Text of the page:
The platforms are mediators between restaurants, couriers and customers. As such, they compete with other platforms for these three groups of actors. The platforms hope to initialize indirect network effects that will positively enhance the different groups (for example, more restaurants, bring more customers and thus more couriers). At the same time they are also gatekeepers. In particular, they control access to the platform for the potential couriers and thus the opportunity to earn an income through courier work.

In addition, the platforms are not just participants in markets, but organize their own internal markets. On these, couriers compete for the opportunity to work at their preferred times and in the desired places. Despite the differing scope of market frontier shifts, the platforms do not differ in this respect. Even the hired couriers have to compete for shifts on the platform-internal markets. And so, large parts of respondents on both platforms say they regularly do not get the shifts they want or need.

The general currency in these markets is the performance of the workers. But in this regard, the platforms differ concerning the central performance evaluation criteria. The company with only self-employed couriers does not face the transformation problem of potential labor into an actual performance. This is outsourced to the workers themselves as a result of their independence. The relevant criteria, which influence the platform-internal status, do not concern the work performance as such, but only the reliability of its execution. For the employed workers, on the other hand, in addition to the reliability, in particular criteria of the work performance, such as speed and quantity of the completed orders are central.

Good status as a result of appropriate performance gives the courier the opportunity to choose their shifts at different times. Good status means being able to access the shift schedule first. This is crucial for the profitability of the work done by the self-employed and the intensity of the work of the employed drivers and is therefore one of the central topics in the interviews.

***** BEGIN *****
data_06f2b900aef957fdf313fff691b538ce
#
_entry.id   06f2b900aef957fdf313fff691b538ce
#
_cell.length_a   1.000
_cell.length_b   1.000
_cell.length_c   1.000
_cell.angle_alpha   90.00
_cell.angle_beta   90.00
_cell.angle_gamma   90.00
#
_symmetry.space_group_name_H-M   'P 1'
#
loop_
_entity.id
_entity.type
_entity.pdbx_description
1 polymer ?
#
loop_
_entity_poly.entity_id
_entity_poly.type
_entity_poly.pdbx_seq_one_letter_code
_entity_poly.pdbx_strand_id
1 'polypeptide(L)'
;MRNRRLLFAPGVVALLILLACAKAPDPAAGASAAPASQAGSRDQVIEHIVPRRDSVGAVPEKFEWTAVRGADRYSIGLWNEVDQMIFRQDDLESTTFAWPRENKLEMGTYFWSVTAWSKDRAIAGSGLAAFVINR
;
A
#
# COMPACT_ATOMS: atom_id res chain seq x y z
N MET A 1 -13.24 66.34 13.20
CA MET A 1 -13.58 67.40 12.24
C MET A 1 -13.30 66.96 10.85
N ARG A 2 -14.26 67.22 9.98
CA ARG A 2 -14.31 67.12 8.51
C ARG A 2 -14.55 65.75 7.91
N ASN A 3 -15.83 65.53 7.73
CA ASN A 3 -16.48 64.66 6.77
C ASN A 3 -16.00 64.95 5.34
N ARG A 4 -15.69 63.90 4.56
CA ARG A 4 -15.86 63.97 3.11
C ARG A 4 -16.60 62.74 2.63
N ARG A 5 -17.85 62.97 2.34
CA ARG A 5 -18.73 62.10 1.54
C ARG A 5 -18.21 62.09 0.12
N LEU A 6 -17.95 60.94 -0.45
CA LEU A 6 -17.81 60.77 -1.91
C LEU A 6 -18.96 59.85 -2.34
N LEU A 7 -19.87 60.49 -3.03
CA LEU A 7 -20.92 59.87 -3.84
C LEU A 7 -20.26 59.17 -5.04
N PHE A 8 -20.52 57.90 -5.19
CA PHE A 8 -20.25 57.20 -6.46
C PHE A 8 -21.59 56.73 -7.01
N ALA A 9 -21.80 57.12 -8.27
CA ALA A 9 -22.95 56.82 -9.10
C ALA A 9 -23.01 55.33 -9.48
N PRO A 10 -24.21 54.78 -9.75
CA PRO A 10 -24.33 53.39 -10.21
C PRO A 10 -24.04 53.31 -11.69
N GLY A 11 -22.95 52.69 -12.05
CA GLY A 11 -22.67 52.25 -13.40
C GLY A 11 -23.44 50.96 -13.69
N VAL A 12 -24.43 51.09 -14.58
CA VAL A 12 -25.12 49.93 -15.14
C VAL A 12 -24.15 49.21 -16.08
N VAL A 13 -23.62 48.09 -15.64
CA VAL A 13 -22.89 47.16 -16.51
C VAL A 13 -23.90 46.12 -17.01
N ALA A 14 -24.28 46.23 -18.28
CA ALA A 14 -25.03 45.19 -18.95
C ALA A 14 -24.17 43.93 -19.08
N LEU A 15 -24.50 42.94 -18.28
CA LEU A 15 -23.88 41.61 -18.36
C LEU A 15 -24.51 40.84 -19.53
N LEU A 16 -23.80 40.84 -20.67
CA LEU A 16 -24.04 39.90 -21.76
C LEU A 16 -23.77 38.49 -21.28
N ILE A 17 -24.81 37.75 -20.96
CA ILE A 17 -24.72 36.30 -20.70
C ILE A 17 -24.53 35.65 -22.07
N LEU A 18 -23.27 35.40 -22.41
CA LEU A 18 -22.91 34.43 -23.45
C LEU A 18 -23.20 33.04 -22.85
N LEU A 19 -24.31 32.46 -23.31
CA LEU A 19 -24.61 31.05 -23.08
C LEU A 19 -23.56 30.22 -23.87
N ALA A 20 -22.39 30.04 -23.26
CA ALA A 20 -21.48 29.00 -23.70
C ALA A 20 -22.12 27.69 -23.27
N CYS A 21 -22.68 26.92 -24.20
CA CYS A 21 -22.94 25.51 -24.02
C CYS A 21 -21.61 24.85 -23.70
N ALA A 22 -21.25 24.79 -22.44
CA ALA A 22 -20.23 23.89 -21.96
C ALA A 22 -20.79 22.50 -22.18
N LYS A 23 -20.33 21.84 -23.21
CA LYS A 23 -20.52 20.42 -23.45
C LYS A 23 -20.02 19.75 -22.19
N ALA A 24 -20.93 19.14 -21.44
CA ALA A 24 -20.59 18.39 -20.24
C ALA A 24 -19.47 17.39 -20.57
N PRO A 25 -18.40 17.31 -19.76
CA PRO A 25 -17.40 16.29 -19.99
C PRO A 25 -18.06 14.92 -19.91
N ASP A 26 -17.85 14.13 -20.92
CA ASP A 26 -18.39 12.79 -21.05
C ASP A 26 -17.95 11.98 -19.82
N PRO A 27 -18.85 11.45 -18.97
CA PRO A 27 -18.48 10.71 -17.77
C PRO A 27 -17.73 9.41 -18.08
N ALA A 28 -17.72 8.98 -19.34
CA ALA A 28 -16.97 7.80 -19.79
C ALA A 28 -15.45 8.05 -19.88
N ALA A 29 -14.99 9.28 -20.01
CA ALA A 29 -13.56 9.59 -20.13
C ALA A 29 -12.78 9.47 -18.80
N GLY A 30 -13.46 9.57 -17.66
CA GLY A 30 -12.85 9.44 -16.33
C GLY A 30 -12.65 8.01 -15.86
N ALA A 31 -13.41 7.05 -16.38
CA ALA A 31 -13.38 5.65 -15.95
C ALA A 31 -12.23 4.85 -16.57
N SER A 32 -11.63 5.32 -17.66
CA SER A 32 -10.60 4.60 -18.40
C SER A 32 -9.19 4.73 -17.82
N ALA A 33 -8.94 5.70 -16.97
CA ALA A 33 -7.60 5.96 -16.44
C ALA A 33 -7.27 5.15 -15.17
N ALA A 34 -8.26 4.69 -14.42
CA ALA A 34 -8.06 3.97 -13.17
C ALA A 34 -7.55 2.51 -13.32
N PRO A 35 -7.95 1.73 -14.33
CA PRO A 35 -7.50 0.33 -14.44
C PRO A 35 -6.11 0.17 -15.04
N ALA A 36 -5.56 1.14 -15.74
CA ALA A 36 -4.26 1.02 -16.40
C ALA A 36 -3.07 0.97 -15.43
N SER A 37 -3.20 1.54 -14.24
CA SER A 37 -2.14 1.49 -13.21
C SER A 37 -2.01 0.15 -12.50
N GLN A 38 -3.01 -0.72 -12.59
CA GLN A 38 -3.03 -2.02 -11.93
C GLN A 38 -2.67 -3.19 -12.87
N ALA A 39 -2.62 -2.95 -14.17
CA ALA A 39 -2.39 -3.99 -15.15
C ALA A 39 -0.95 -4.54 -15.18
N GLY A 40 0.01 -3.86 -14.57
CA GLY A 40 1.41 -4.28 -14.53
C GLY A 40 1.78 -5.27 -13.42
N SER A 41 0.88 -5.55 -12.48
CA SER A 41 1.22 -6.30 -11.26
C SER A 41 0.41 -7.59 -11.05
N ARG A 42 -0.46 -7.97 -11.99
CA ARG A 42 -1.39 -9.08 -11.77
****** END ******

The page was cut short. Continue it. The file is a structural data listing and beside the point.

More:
The freedom and flexibility of platform-based courier work, which is regularly claimed to attract new couriers, is thwarted when the workers have a poor platform-internal market status. Anyone who either relies on income through self-employed courier work or can/wants to work at certain times and/or only in certain zones, is therefore dependent on a good status on the platform-internal markets.

But it is also crucial that the effectiveness of this organizational control technique is based on a sufficient supply of interested workers. Thus there is a high dependence of the platforms on local labor markets, so that in some cities this instrument has no effect.

As the paper shows, the coordination and control of platform-based courier work is not based solely on technical instruments. Complementary part of this technological fix is an organizational one by means of which the workers are competing with each other and are required to work reliably and efficiently.